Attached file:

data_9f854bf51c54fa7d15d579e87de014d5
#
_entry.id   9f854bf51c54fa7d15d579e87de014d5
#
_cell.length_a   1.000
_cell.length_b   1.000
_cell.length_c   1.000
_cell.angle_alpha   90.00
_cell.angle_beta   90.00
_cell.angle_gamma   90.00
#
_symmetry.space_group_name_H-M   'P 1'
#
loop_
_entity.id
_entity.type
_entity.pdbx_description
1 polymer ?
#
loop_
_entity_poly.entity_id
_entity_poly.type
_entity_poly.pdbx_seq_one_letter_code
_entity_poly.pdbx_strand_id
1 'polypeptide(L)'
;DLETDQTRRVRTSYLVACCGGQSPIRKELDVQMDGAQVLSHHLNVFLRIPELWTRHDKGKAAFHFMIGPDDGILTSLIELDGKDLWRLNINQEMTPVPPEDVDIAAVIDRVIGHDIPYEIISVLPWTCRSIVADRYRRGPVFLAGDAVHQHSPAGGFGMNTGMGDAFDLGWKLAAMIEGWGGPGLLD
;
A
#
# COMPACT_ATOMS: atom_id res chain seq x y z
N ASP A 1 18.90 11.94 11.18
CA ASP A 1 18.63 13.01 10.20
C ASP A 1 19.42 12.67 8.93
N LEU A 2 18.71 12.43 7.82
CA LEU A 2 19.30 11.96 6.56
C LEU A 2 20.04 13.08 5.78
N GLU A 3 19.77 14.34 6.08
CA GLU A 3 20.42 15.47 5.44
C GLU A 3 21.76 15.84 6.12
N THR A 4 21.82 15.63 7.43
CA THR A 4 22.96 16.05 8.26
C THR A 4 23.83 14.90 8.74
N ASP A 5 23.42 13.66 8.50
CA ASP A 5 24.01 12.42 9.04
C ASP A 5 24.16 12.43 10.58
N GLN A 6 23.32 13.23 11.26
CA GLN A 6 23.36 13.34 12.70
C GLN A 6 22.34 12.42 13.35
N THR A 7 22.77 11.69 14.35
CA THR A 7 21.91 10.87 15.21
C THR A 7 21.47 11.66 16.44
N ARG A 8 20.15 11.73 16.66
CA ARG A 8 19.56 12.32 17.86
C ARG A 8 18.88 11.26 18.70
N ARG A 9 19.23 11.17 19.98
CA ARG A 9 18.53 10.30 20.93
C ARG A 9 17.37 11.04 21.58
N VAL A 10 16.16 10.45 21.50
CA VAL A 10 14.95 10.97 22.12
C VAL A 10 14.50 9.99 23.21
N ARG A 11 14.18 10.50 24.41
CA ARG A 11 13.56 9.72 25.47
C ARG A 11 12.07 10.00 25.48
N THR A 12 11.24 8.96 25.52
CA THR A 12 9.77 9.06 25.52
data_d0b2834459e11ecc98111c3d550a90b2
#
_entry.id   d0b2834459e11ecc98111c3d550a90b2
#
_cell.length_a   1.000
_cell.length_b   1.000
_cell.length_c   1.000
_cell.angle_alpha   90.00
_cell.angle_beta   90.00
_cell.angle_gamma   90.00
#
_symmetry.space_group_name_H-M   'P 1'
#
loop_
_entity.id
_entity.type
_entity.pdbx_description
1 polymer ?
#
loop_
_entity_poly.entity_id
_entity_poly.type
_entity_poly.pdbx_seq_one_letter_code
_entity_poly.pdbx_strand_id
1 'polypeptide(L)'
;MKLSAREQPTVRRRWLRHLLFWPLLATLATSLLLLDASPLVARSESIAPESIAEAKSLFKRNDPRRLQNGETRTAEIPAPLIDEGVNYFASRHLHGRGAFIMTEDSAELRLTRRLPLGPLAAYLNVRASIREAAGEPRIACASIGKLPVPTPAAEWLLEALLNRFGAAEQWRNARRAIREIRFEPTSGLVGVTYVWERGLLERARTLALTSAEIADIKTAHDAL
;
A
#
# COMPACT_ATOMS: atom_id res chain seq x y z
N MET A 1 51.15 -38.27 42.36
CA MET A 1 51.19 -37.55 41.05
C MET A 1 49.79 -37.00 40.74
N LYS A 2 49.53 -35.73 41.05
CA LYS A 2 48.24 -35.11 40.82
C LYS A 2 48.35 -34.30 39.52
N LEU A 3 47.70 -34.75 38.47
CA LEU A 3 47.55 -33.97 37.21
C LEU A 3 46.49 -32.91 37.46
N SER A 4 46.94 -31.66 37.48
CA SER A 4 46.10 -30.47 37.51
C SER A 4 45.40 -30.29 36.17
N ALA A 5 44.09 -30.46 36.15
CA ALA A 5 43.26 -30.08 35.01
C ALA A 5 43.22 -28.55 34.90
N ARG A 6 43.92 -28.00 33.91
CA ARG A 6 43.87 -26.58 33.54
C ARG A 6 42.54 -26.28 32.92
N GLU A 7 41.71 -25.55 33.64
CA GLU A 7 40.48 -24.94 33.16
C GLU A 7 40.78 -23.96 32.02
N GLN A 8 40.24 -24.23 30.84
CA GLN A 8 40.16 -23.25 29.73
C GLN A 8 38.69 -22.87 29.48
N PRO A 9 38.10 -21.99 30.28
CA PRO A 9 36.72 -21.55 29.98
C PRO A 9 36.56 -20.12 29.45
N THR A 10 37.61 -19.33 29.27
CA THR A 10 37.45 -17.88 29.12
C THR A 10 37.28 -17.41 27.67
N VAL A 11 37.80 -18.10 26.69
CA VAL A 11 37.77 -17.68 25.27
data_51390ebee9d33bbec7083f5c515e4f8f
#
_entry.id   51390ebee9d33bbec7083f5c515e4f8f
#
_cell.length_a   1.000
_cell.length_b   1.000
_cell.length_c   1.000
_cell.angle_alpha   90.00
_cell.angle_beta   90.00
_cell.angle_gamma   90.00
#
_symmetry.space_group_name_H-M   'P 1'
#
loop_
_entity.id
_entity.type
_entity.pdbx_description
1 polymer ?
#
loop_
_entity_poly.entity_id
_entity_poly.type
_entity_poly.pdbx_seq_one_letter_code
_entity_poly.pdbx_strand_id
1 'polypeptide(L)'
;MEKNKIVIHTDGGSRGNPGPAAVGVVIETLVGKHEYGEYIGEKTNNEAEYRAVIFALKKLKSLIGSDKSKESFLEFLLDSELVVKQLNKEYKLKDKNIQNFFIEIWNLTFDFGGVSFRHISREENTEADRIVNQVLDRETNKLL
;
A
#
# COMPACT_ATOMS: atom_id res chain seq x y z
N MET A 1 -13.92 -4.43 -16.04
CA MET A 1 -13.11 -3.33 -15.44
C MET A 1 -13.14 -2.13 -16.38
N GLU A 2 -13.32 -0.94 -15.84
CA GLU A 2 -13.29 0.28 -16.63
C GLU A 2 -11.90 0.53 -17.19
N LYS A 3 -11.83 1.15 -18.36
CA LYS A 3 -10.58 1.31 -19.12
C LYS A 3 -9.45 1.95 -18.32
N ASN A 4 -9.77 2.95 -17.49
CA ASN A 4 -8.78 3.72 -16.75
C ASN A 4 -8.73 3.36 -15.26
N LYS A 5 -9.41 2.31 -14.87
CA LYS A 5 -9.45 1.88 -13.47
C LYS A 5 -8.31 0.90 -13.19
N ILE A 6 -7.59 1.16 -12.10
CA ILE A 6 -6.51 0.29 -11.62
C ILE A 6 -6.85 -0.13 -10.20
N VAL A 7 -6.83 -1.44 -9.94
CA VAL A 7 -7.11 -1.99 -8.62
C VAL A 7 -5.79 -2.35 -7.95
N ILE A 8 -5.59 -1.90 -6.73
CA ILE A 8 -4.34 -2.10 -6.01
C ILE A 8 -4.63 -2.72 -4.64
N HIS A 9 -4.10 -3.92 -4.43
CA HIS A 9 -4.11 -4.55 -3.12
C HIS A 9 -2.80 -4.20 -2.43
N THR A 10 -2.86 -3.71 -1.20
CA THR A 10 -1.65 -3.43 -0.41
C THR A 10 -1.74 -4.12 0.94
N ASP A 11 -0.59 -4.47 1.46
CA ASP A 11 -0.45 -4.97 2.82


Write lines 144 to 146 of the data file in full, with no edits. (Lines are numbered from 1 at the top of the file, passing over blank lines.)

_entity.pdbx_description
1 polymer ?
#